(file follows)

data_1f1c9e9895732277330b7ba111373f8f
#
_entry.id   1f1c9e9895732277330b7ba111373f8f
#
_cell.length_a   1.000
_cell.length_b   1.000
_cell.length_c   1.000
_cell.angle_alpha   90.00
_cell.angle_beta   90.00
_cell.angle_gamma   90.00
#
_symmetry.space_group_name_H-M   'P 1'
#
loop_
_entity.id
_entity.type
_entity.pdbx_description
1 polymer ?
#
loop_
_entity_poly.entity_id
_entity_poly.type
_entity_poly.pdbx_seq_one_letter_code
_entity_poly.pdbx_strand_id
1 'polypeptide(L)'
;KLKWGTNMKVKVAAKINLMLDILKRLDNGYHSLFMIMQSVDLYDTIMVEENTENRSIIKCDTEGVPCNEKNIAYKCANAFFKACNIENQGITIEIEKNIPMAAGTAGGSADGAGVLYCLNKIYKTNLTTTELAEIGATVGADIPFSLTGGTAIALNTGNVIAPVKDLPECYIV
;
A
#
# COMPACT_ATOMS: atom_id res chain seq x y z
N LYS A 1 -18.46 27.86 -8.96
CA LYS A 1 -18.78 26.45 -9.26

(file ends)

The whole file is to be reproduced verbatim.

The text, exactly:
data_1f1c9e9895732277330b7ba111373f8f
#
_entry.id   1f1c9e9895732277330b7ba111373f8f
#
_cell.length_a   1.000
_cell.length_b   1.000
_cell.length_c   1.000
_cell.angle_alpha   90.00
_cell.angle_beta   90.00
_cell.angle_gamma   90.00
#
_symmetry.space_group_name_H-M   'P 1'
#
loop_
_entity.id
_entity.type
_entity.pdbx_description
1 polymer ?
#
loop_
_entity_poly.entity_id
_entity_poly.type
_entity_poly.pdbx_seq_one_letter_code
_entity_poly.pdbx_strand_id
1 'polypeptide(L)'
;KLKWGTNMKVKVAAKINLMLDILKRLDNGYHSLFMIMQSVDLYDTIMVEENTENRSIIKCDTEGVPCNEKNIAYKCANAFFKACNIENQGITIEIEKNIPMAAGTAGGSADGAGVLYCLNKIYKTNLTTTELAEIGATVGADIPFSLTGGTAIALNTGNVIAPVKDLPECYIV
;
A
#
# COMPACT_ATOMS: atom_id res chain seq x y z
N LYS A 1 -18.46 27.86 -8.96
CA LYS A 1 -18.78 26.45 -9.26